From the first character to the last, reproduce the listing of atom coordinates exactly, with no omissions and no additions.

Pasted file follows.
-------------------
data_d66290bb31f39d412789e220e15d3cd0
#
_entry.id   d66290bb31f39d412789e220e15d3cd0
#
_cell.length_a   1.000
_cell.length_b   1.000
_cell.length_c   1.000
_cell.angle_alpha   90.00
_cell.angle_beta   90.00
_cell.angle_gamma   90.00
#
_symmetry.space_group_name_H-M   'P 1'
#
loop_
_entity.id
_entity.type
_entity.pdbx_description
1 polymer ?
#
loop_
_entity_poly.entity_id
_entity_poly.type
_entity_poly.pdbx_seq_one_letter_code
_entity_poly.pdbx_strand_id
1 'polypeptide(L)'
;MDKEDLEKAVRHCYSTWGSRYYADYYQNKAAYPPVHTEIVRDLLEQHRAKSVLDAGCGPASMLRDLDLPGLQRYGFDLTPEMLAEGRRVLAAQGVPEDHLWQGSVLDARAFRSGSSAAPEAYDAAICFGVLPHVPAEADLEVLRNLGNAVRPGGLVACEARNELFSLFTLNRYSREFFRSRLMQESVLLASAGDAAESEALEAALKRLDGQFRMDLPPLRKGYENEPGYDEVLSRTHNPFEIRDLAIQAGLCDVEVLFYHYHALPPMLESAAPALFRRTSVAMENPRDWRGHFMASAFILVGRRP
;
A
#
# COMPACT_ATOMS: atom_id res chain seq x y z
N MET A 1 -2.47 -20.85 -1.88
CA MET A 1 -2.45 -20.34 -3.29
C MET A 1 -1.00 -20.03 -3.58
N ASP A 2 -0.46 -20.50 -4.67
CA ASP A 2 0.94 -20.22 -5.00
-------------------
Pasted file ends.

data_d66290bb31f39d412789e220e15d3cd0
#
_entry.id   d66290bb31f39d412789e220e15d3cd0
#
_cell.length_a   1.000
_cell.length_b   1.000
_cell.length_c   1.000
_cell.angle_alpha   90.00
_cell.angle_beta   90.00
_cell.angle_gamma   90.00
#
_symmetry.space_group_name_H-M   'P 1'
#
loop_
_entity.id
_entity.type
_entity.pdbx_description
1 polymer ?
#
loop_
_entity_poly.entity_id
_entity_poly.type
_entity_poly.pdbx_seq_one_letter_code
_entity_poly.pdbx_strand_id
1 'polypeptide(L)'
;MDKEDLEKAVRHCYSTWGSRYYADYYQNKAAYPPVHTEIVRDLLEQHRAKSVLDAGCGPASMLRDLDLPGLQRYGFDLTPEMLAEGRRVLAAQGVPEDHLWQGSVLDARAFRSGSSAAPEAYDAAICFGVLPHVPAEADLEVLRNLGNAVRPGGLVACEARNELFSLFTLNRYSREFFRSRLMQESVLLASAGDAAESEALEAALKRLDGQFRMDLPPLRKGYENEPGYDEVLSRTHNPFEIRDLAIQAGLCDVEVLFYHYHALPPMLESAAPALFRRTSVAMENPRDWRGHFMASAFILVGRRP
;
A
#
# COMPACT_ATOMS: atom_id res chain seq x y z
N MET A 1 -2.47 -20.85 -1.88
CA MET A 1 -2.45 -20.34 -3.29
C MET A 1 -1.00 -20.03 -3.58
N ASP A 2 -0.46 -20.50 -4.67
CA ASP A 2 0.94 -20.22 -5.00